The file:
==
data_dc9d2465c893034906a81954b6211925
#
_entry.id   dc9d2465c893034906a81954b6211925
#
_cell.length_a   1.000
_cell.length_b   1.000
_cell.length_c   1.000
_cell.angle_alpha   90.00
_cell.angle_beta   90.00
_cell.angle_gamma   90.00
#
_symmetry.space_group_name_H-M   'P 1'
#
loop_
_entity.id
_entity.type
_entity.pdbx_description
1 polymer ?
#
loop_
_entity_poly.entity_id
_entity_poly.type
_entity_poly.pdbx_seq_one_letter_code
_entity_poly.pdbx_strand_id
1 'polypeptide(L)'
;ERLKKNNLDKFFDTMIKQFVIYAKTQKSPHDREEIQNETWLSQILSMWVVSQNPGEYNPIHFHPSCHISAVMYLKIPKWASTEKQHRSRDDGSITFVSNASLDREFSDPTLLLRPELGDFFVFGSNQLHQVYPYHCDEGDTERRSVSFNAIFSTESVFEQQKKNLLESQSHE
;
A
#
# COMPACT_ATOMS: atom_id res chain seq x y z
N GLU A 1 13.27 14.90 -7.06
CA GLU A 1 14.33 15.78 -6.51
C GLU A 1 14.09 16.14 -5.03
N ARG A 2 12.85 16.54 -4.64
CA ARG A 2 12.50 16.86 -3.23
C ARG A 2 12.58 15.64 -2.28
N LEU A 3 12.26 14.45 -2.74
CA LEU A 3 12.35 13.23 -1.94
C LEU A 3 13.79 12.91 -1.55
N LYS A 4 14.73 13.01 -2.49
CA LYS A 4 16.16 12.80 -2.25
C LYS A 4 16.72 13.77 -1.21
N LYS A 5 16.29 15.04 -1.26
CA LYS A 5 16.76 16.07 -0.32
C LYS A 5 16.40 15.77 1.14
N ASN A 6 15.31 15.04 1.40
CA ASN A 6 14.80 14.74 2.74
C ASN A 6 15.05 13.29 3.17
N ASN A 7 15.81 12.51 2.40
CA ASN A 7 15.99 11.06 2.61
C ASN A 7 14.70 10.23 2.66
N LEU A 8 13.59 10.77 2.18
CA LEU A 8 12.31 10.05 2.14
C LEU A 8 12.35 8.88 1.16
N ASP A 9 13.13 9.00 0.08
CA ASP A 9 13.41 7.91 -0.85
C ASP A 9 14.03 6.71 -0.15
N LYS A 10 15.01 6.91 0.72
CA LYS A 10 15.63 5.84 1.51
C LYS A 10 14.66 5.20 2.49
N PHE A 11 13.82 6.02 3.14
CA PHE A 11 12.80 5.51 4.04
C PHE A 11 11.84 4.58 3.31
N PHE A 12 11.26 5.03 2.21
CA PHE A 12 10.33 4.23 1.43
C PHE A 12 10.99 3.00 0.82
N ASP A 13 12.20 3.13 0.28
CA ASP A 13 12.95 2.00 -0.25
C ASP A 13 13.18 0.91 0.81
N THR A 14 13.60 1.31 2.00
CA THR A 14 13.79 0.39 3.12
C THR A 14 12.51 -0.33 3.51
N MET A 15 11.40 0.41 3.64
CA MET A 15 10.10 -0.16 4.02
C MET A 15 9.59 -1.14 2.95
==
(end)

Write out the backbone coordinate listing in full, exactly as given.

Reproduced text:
data_dc9d2465c893034906a81954b6211925
#
_entry.id   dc9d2465c893034906a81954b6211925
#
_cell.length_a   1.000
_cell.length_b   1.000
_cell.length_c   1.000
_cell.angle_alpha   90.00
_cell.angle_beta   90.00
_cell.angle_gamma   90.00
#
_symmetry.space_group_name_H-M   'P 1'
#
loop_
_entity.id
_entity.type
_entity.pdbx_description
1 polymer ?
#
loop_
_entity_poly.entity_id
_entity_poly.type
_entity_poly.pdbx_seq_one_letter_code
_entity_poly.pdbx_strand_id
1 'polypeptide(L)'
;ERLKKNNLDKFFDTMIKQFVIYAKTQKSPHDREEIQNETWLSQILSMWVVSQNPGEYNPIHFHPSCHISAVMYLKIPKWASTEKQHRSRDDGSITFVSNASLDREFSDPTLLLRPELGDFFVFGSNQLHQVYPYHCDEGDTERRSVSFNAIFSTESVFEQQKKNLLESQSHE
;
A
#
# COMPACT_ATOMS: atom_id res chain seq x y z
N GLU A 1 13.27 14.90 -7.06
CA GLU A 1 14.33 15.78 -6.51
C GLU A 1 14.09 16.14 -5.03
N ARG A 2 12.85 16.54 -4.64
CA ARG A 2 12.50 16.86 -3.23
C ARG A 2 12.58 15.64 -2.28
N LEU A 3 12.26 14.45 -2.74
CA LEU A 3 12.35 13.23 -1.94
C LEU A 3 13.79 12.91 -1.55
N LYS A 4 14.73 13.01 -2.49
CA LYS A 4 16.16 12.80 -2.25
C LYS A 4 16.72 13.77 -1.21
N LYS A 5 16.29 15.04 -1.26
CA LYS A 5 16.76 16.07 -0.32
C LYS A 5 16.40 15.77 1.14
N ASN A 6 15.31 15.04 1.40
CA ASN A 6 14.80 14.74 2.74
C ASN A 6 15.05 13.29 3.17
N ASN A 7 15.81 12.51 2.40
CA ASN A 7 15.99 11.06 2.61
C ASN A 7 14.70 10.23 2.66
N LEU A 8 13.59 10.77 2.18
CA LEU A 8 12.31 10.05 2.14
C LEU A 8 12.35 8.88 1.16
N ASP A 9 13.13 9.00 0.08
CA ASP A 9 13.41 7.91 -0.85
C ASP A 9 14.03 6.71 -0.15
N LYS A 10 15.01 6.91 0.72
CA LYS A 10 15.63 5.84 1.51
C LYS A 10 14.66 5.20 2.49
N PHE A 11 13.82 6.02 3.14
CA PHE A 11 12.80 5.51 4.04
C PHE A 11 11.84 4.58 3.31
N PHE A 12 11.26 5.03 2.21
CA PHE A 12 10.33 4.23 1.43
C PHE A 12 10.99 3.00 0.82
N ASP A 13 12.20 3.13 0.28
CA ASP A 13 12.95 2.00 -0.25
C ASP A 13 13.18 0.91 0.81
N THR A 14 13.60 1.31 2.00
CA THR A 14 13.79 0.39 3.12
C THR A 14 12.51 -0.33 3.51
N MET A 15 11.40 0.41 3.64
CA MET A 15 10.10 -0.16 4.02
C MET A 15 9.59 -1.14 2.95